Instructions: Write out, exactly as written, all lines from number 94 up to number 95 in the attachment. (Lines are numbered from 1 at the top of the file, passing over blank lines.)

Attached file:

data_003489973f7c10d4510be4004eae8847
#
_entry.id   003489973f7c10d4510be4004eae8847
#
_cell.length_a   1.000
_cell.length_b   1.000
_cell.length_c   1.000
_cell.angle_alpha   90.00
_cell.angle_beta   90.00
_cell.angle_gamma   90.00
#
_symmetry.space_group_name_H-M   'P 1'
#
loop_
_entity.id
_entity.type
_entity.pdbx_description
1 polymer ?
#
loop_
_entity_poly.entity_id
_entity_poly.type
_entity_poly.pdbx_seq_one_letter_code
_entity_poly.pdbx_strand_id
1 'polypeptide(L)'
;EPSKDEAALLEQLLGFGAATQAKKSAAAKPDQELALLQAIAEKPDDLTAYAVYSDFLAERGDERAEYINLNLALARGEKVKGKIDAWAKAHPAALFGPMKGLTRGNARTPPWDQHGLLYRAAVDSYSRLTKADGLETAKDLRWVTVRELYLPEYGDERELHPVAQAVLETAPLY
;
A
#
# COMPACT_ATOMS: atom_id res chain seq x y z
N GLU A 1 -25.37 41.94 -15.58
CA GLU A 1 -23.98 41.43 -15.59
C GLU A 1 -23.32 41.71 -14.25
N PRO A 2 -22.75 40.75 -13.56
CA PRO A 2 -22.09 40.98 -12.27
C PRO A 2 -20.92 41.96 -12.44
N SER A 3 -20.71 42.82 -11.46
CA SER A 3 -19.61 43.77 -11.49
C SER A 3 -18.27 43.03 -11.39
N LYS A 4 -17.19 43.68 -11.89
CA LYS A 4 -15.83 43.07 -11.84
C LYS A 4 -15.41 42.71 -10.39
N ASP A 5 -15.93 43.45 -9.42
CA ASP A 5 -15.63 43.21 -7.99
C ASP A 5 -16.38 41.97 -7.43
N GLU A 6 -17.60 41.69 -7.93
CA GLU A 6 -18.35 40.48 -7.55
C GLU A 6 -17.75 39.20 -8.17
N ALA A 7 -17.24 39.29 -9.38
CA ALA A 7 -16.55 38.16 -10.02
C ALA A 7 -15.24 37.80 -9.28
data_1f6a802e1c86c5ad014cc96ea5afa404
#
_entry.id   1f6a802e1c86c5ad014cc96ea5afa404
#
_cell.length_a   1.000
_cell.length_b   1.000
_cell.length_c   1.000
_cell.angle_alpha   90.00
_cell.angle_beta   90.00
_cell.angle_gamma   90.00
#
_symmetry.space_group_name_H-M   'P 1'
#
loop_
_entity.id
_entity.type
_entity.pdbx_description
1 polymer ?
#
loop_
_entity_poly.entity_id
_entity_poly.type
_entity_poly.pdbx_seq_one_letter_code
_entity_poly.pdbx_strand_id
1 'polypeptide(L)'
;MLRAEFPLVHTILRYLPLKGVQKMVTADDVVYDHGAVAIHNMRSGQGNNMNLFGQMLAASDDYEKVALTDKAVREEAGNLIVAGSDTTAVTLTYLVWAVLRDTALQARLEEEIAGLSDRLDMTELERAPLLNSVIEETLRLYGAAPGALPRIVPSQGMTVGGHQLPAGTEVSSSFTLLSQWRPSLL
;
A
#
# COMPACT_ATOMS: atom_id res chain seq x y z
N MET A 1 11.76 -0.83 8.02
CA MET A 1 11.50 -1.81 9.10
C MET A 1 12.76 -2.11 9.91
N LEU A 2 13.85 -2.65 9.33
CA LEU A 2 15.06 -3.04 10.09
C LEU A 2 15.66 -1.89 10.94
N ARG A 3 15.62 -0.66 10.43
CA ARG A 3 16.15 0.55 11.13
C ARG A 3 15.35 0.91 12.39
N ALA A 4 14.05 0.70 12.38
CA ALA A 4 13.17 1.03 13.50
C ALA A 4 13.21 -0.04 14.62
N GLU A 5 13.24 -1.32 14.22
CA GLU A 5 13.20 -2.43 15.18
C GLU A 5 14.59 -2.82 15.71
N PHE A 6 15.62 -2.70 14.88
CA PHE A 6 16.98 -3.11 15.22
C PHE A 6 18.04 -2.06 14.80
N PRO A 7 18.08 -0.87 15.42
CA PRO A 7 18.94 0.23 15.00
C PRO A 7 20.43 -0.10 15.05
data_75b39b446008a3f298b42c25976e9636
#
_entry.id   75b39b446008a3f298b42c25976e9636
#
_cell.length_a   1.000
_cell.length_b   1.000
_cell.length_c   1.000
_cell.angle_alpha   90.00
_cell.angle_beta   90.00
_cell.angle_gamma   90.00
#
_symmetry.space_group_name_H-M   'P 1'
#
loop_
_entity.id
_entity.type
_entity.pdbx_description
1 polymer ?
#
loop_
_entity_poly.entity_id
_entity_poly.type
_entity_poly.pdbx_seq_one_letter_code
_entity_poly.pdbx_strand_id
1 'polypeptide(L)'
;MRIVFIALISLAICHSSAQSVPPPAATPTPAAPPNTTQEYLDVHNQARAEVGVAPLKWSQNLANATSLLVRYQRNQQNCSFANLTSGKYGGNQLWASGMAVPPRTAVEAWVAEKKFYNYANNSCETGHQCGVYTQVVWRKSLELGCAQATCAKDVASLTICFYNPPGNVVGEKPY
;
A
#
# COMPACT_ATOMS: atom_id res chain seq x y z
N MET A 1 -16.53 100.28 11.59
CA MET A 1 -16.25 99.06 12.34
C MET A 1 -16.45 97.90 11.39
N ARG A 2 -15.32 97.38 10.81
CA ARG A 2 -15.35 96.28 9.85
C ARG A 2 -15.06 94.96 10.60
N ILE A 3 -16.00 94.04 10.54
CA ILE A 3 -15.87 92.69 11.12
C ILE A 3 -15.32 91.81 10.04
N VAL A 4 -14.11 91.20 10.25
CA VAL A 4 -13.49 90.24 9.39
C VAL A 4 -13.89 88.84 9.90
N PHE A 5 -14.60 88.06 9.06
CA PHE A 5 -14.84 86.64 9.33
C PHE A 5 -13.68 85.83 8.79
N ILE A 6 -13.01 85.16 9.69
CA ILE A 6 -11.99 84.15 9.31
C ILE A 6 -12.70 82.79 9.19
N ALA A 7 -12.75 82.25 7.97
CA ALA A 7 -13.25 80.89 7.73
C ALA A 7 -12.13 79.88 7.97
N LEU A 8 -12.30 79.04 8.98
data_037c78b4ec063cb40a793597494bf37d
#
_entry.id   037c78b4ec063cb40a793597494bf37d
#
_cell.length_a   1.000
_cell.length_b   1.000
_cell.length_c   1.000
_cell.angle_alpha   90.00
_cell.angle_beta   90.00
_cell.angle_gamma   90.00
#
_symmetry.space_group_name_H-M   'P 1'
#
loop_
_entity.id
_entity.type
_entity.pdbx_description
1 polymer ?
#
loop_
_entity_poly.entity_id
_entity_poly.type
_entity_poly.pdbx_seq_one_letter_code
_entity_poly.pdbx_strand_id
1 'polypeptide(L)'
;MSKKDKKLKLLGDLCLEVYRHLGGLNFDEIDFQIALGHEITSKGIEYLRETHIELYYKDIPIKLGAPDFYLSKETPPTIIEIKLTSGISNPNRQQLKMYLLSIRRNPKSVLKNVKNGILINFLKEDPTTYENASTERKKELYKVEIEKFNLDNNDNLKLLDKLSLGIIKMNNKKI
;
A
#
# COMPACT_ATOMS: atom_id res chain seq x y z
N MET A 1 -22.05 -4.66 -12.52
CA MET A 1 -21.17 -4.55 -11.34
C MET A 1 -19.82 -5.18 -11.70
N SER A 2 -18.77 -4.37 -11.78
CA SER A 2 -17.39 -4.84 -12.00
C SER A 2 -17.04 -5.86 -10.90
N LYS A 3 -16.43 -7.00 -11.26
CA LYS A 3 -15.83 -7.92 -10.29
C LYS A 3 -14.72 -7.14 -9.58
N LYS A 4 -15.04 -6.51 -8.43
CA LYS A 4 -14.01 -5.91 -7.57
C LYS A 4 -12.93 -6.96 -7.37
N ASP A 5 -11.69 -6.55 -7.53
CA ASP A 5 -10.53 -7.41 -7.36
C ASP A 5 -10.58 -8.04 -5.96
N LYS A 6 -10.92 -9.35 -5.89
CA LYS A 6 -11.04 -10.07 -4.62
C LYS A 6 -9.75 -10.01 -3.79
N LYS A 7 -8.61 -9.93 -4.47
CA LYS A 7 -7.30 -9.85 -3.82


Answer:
N GLU A 5 13.24 -1.32 14.22
CA GLU A 5 13.20 -2.43 15.18